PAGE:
Journal Article

Mutations in <i>GJA1 </i>(connexin 43) are associated with non-syndromic autosomal recessive deafness

Xue Zhong Liu, Xia Juan Xia, Joe Adams, Zheng Yi Chen, Katherine O. Welch, Mustafa Tekin, Xiao Mei Ouyang, Arther Kristiansen, Arti Pandya, Thomas Balkany, Kathleen S. Arnos and Walter E. Nance

in Human Molecular Genetics

Volume 10, issue 25, pages 2945-2951
Published in print December 2001 | ISSN: 0964-6906
Published online December 2001 | e-ISSN: 1460-2083 | DOI: http://dx.doi.org/10.1093/hmg/10.25.2945
Mutations in GJA1 (connexin 43) are associated with non-syndromic autosomal recessive deafness

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Mutations in four members of the connexin gene family have been shown to underlie distinct genetic forms of deafness, including GJB2 [connexin 26 (Cx26)], GJB3 (Cx31), GJB6 (Cx30) and GJB1 (Cx32). We have found that alterations in a fifth member of this family, GJA1 (Cx43), appear to cause a common form of deafness in African Americans. We identified two different GJA1 mutations in four of 26 African American probands. Three were homozygous for a Leu→Phe substitution in the absolutely conserved codon 11, whereas the other was homozygous for a Val→Ala transversion at the highly conserved codon 24. Neither mutation was detected in DNA from 100 control subjects without deafness. Cx43 is expressed in the cochlea, as is demonstrated by PCR amplification from human fetal cochlear cDNA and by RT–PCR of mouse cochlear tissues. Immunohistochemical staining of mouse cochlear preparations showed immunostaining for Cx43 in non-sensory epithelial cells and in fibrocytes of the spiral ligament and the spiral limbus. To our knowledge this is the first α connexin gene to be associated with non-syndromic deafness. Cx43 must also play a critical role in the physiology of hearing, presumably by participating in the recycling of potassium to the cochlear endolymph.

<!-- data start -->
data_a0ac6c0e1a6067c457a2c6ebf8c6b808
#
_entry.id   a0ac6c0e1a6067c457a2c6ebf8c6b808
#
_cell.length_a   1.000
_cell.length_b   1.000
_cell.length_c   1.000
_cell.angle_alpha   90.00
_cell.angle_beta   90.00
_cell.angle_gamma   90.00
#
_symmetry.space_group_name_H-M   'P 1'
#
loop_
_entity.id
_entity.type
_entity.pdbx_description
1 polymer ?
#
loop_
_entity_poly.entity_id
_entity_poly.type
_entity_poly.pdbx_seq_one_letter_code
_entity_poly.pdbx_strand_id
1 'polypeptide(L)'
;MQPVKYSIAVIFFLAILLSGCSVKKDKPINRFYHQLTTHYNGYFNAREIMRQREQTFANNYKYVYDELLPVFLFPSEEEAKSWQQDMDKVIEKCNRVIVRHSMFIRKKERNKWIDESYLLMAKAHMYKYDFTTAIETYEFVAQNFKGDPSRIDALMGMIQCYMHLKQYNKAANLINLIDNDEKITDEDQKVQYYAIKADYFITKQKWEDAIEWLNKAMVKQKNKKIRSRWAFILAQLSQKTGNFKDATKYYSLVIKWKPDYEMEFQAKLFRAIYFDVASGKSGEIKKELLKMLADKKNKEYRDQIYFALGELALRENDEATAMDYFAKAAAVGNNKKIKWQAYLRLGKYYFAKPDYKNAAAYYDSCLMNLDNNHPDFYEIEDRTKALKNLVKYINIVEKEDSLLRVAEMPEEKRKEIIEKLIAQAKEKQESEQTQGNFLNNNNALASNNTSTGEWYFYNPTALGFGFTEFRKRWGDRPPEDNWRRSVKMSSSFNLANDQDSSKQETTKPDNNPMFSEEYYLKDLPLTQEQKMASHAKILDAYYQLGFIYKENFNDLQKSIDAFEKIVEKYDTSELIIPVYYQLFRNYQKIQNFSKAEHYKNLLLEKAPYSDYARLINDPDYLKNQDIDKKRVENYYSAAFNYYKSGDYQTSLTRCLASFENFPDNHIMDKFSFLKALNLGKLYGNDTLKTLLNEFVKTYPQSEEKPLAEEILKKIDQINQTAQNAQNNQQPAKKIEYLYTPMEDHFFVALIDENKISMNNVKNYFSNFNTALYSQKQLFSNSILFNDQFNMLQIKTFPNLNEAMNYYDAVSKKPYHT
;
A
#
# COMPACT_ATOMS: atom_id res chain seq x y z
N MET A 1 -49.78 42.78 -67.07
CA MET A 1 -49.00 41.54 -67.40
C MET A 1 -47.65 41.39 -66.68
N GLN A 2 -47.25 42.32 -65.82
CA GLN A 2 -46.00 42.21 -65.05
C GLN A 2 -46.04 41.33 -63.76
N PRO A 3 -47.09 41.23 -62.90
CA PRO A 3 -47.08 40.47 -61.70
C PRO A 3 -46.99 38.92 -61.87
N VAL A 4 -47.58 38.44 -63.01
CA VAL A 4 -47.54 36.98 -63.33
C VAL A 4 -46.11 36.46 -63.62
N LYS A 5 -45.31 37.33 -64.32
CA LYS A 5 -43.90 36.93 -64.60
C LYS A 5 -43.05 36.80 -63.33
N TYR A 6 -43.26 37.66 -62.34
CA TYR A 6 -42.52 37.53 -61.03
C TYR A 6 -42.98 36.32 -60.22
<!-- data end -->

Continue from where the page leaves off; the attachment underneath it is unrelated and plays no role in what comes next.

Journal Article.  4189 words.  Illustrated.

Subjects: Genetics and Genomics

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